While the question of women and the Priesthood seems to have an obvious answer for many members of the church, I am still patiently waiting for the Spirit to guide me on this issue. I believe I am entitled to a spiritual confirmation of Priesthood ordination practices. As a sociologist, it is easy for me to see the everyday sexism in the Church, and I understand that ordaining women would alter the current gendered power dynamics. I applaud OW activists for recognizing this. These covenant-keeping women (and men) look and think and love the Church a lot like me, so I do not find the movement offensive. The attacks on these women are, frankly, ridiculous. You cannot discount their intelligence (they know their stuff) or discredit their virtue (not so long as virtue is measured in hemlines) or question their self-evident commitment to the Church and their families.
Last week’s publicly released response from the Church PR Department to the leaders of the OW movement for requesting tickets to the Priesthood session of General Conference smacked of good old-fashioned public shaming. Unfortunately, for people like me who are sympathetic to both sides of the question and are honestly seeking answers, it did very little to clarify women’s relationship to the Priesthood. What it successfully did was vilify decent and faithful believers, muddle some very important doctrines, and draw a line in the sand to make truth seekers feel guilty for asking questions after the pattern set by Joseph Smith. Not surprisingly, the line only re-inscribed political color lines.
The Color Divide
At present there are Reds and Blues on both sides of the OW issue. However, as the debate continues — and it will — I predict the fault lines will trace and exacerbate the rift between Reds and Blues. As I listen carefully to both sides, I cannot help but notice that the same people who characterize the OW movement as a bunch of confused, angry, heathen women happen to be the same people who tell me climate change is a conspiracy and Obama is a Kenyan. Because Church leadership and membership is overwhelmingly Red, and the Church credits itself for not telling its members how to vote (except when it does), it has managed to ignore the ever-expanding chasm between Reds and Blues for some time. The OW movement is exposing the ugly political divide in the church and the lack of voice and representation among those who think and vote blue.
For feminists, our gender beliefs are tightly and inextricably linked to our broader political views on everything from fighting modern slavery to saving the planet. The sit-down-and-shut-up argument that the current state of Priesthood ordinations reflects an eternal, natural order – aside from being doctrinally unsupported and countering basic temple teachings – does not jibe with our political worldview or testimonies of the Gospel. Whether or not they acknowledge it, Reds are also highly attuned to and invested in gender politics. When Church PR paints OW activists as unfaithful, it is difficult to decipher whether they are paying attention to the issue at hand, women and the Priesthood, or are simply displaying a knee jerk reaction, fearful of losing ground in broader American political debates.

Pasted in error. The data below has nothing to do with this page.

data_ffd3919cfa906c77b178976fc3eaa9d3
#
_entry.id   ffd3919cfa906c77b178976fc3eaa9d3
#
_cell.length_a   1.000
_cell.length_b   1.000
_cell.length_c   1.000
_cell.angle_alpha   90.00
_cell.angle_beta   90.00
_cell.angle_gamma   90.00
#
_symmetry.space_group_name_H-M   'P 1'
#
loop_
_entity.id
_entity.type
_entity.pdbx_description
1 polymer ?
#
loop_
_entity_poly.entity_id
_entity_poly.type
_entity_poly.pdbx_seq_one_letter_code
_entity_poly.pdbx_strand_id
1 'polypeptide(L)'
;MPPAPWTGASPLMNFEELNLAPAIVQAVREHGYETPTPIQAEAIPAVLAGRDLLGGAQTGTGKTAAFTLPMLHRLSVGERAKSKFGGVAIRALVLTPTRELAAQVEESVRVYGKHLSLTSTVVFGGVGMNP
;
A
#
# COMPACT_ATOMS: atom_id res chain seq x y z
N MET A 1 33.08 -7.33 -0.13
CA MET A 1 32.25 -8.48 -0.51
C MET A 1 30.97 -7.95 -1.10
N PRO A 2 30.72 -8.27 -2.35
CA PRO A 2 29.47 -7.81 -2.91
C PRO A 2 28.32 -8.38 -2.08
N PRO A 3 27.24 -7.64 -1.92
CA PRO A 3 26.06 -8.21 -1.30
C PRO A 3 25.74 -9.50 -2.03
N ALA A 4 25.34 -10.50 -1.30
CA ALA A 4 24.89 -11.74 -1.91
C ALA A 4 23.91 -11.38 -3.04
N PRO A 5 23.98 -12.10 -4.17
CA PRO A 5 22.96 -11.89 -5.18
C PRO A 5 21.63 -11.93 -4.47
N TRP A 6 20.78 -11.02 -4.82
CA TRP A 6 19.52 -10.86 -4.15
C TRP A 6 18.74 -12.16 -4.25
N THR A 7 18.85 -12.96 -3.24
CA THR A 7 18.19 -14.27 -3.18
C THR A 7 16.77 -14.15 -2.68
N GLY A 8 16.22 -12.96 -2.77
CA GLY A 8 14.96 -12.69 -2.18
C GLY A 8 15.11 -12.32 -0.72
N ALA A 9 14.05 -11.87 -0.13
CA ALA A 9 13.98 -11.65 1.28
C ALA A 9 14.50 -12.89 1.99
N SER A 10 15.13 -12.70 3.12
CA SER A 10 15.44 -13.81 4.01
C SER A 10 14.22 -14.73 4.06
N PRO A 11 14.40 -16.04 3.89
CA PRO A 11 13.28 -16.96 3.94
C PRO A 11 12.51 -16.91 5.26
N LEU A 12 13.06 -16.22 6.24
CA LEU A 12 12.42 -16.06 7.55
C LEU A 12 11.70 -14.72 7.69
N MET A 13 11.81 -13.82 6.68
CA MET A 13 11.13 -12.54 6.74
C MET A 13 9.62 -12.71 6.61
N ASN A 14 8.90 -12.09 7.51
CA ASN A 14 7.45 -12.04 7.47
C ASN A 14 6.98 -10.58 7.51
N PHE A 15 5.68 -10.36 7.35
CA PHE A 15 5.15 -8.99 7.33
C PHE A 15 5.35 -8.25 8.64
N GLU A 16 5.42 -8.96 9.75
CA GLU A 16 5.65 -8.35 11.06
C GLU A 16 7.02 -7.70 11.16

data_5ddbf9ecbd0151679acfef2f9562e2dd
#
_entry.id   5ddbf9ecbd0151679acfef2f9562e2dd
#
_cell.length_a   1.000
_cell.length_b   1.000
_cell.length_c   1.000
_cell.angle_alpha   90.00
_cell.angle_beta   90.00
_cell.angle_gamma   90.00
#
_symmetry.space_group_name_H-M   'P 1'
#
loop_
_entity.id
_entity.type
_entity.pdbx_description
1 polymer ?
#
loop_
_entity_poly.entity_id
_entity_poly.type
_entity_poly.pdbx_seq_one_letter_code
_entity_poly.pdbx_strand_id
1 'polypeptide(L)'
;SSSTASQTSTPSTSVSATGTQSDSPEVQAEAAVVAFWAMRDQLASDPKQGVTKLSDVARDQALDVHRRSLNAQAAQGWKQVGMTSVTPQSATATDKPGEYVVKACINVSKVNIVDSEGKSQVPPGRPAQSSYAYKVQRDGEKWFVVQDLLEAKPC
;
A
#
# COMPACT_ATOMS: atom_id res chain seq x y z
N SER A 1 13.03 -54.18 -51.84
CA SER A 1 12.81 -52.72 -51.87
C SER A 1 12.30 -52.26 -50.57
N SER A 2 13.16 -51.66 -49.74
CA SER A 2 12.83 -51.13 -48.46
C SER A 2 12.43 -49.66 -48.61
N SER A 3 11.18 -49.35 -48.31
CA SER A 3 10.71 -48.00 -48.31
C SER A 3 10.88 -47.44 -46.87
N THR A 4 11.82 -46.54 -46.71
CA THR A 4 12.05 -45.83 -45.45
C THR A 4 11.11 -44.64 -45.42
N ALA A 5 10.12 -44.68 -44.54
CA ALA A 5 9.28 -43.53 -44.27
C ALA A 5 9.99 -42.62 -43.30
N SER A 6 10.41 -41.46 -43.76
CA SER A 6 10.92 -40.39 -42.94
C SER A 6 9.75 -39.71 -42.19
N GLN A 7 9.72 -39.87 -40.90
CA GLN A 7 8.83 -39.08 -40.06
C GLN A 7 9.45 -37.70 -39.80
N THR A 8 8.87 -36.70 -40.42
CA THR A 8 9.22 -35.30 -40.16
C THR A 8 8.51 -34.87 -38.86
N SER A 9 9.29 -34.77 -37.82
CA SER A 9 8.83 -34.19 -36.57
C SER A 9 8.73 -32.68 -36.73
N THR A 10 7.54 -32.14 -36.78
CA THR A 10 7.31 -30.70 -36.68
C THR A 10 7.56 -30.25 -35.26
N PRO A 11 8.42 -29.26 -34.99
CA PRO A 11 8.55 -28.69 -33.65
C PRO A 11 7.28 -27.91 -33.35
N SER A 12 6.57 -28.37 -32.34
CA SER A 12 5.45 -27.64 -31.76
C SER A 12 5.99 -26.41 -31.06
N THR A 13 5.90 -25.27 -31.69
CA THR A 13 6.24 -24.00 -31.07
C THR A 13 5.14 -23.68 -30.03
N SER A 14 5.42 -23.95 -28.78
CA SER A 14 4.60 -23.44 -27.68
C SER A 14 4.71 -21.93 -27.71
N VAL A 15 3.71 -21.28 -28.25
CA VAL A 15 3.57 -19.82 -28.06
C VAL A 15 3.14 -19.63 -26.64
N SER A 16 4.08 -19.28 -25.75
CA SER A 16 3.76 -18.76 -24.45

The political rift in the Church caused by American politics cannot be ignored by a global church with vast missionary efforts and hopes of spreading to every nation, kindred, tongue and people. Though we are often depicted as morally inferior, Blues are invaluable to the Church’s work and, I would wager, are more often on the front lines of the Church’s reactivation and member missionary efforts. Because we tend to live in blue states and cavort with other Blues, for better or worse, we are prominent ambassadors for the Church.
Now that a group of Blues finally have the courage to raise an issue – one that directly addresses Gospel doctrines and not the Second Amendment or the War in Iraq that we have been treated to so generously over the past decade — they are labeled divisive and unnecessarily political. Has the Mormon Church forgotten its radical and liberal roots? Faithful OW activists should be lauded for asking the hard questions in their quest for moral consistency, integrity and truth. Instead, they are demonized and banished to the free speech zone with the anti-Mormon protesters. We Blues left standing agog on the sidelines get the message: Reds Only.